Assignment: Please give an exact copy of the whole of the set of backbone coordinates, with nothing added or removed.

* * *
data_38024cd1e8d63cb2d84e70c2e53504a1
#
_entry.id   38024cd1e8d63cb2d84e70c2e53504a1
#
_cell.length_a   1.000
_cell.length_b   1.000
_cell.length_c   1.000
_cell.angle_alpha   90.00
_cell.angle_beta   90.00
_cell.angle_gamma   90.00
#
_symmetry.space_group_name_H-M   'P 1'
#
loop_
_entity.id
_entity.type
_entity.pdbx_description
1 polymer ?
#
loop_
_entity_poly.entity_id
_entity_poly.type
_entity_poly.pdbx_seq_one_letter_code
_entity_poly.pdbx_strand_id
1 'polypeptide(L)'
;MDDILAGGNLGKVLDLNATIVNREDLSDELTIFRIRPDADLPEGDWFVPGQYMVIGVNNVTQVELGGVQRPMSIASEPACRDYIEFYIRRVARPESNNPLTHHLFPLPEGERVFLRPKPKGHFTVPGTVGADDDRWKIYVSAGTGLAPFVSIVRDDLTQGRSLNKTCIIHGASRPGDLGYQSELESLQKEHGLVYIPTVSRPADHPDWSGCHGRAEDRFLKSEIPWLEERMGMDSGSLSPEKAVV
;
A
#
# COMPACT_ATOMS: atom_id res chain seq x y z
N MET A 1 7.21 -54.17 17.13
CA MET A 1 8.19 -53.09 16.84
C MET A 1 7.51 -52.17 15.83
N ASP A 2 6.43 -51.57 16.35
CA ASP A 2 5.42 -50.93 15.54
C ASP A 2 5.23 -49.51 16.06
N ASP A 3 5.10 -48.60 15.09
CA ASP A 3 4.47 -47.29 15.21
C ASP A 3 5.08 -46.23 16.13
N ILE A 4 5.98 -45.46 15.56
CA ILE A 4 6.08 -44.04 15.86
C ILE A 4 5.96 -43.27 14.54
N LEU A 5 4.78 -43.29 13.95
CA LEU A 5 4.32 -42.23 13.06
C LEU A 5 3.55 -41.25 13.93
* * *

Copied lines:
data_38024cd1e8d63cb2d84e70c2e53504a1
#
_entry.id   38024cd1e8d63cb2d84e70c2e53504a1
#
_cell.length_a   1.000
_cell.length_b   1.000
_cell.length_c   1.000
_cell.angle_alpha   90.00
_cell.angle_beta   90.00
_cell.angle_gamma   90.00
#
_symmetry.space_group_name_H-M   'P 1'
#
loop_
_entity.id
_entity.type
_entity.pdbx_description
1 polymer ?
#
loop_
_entity_poly.entity_id
_entity_poly.type
_entity_poly.pdbx_seq_one_letter_code
_entity_poly.pdbx_strand_id
1 'polypeptide(L)'
;MDDILAGGNLGKVLDLNATIVNREDLSDELTIFRIRPDADLPEGDWFVPGQYMVIGVNNVTQVELGGVQRPMSIASEPACRDYIEFYIRRVARPESNNPLTHHLFPLPEGERVFLRPKPKGHFTVPGTVGADDDRWKIYVSAGTGLAPFVSIVRDDLTQGRSLNKTCIIHGASRPGDLGYQSELESLQKEHGLVYIPTVSRPADHPDWSGCHGRAEDRFLKSEIPWLEERMGMDSGSLSPEKAVV
;
A
#
# COMPACT_ATOMS: atom_id res chain seq x y z
N MET A 1 7.21 -54.17 17.13
CA MET A 1 8.19 -53.09 16.84
C MET A 1 7.51 -52.17 15.83
N ASP A 2 6.43 -51.57 16.35
CA ASP A 2 5.42 -50.93 15.54
C ASP A 2 5.23 -49.51 16.06
N ASP A 3 5.10 -48.60 15.09
CA ASP A 3 4.47 -47.29 15.21
C ASP A 3 5.08 -46.23 16.13
N ILE A 4 5.98 -45.46 15.56
CA ILE A 4 6.08 -44.04 15.86
C ILE A 4 5.96 -43.27 14.54
N LEU A 5 4.78 -43.29 13.95
CA LEU A 5 4.32 -42.23 13.06
C LEU A 5 3.55 -41.25 13.93